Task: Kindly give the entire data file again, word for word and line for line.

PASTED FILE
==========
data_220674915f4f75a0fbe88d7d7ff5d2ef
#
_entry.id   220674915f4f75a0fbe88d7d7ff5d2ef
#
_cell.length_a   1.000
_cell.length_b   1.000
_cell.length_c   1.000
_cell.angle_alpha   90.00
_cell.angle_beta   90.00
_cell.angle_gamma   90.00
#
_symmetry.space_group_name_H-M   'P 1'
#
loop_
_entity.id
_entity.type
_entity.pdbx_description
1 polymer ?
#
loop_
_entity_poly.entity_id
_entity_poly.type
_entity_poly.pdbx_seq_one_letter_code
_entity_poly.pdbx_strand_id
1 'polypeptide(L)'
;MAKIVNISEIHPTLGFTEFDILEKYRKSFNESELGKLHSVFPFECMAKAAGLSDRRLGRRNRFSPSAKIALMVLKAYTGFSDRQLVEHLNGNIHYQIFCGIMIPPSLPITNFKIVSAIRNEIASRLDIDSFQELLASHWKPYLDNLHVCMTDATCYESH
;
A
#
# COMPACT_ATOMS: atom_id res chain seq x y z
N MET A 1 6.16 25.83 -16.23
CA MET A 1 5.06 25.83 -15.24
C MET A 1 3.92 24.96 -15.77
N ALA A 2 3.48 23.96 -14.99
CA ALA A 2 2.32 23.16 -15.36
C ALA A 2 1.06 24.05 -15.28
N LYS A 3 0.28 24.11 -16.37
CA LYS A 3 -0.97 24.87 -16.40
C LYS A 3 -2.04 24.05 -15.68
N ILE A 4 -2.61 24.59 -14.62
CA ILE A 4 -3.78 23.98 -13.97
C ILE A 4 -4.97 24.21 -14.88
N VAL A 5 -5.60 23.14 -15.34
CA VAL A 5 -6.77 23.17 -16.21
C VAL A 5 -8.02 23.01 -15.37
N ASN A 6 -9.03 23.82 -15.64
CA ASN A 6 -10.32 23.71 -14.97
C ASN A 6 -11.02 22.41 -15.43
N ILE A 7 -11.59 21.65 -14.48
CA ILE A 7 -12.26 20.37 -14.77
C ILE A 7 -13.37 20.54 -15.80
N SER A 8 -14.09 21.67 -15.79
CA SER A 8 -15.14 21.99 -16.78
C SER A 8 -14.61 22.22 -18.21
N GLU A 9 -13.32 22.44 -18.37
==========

data_220674915f4f75a0fbe88d7d7ff5d2ef
#
_entry.id   220674915f4f75a0fbe88d7d7ff5d2ef
#
_cell.length_a   1.000
_cell.length_b   1.000
_cell.length_c   1.000
_cell.angle_alpha   90.00
_cell.angle_beta   90.00
_cell.angle_gamma   90.00
#
_symmetry.space_group_name_H-M   'P 1'
#
loop_
_entity.id
_entity.type
_entity.pdbx_description
1 polymer ?
#
loop_
_entity_poly.entity_id
_entity_poly.type
_entity_poly.pdbx_seq_one_letter_code
_entity_poly.pdbx_strand_id
1 'polypeptide(L)'
;MAKIVNISEIHPTLGFTEFDILEKYRKSFNESELGKLHSVFPFECMAKAAGLSDRRLGRRNRFSPSAKIALMVLKAYTGFSDRQLVEHLNGNIHYQIFCGIMIPPSLPITNFKIVSAIRNEIASRLDIDSFQELLASHWKPYLDNLHVCMTDATCYESH
;
A
#
# COMPACT_ATOMS: atom_id res chain seq x y z
N MET A 1 6.16 25.83 -16.23
CA MET A 1 5.06 25.83 -15.24
C MET A 1 3.92 24.96 -15.77
N ALA A 2 3.48 23.96 -14.99
CA ALA A 2 2.32 23.16 -15.36
C ALA A 2 1.06 24.05 -15.28
N LYS A 3 0.28 24.11 -16.37
CA LYS A 3 -0.97 24.87 -16.40
C LYS A 3 -2.04 24.05 -15.68
N ILE A 4 -2.61 24.59 -14.62
CA ILE A 4 -3.78 23.98 -13.97
C ILE A 4 -4.97 24.21 -14.88
N VAL A 5 -5.60 23.14 -15.34
CA VAL A 5 -6.77 23.17 -16.21
C VAL A 5 -8.02 23.01 -15.37
N ASN A 6 -9.03 23.82 -15.64
CA ASN A 6 -10.32 23.71 -14.97
C ASN A 6 -11.02 22.41 -15.43
N ILE A 7 -11.59 21.65 -14.48
CA ILE A 7 -12.26 20.37 -14.77
C ILE A 7 -13.37 20.54 -15.80
N SER A 8 -14.09 21.67 -15.79
CA SER A 8 -15.14 21.99 -16.78
C SER A 8 -14.61 22.22 -18.21
N GLU A 9 -13.32 22.44 -18.37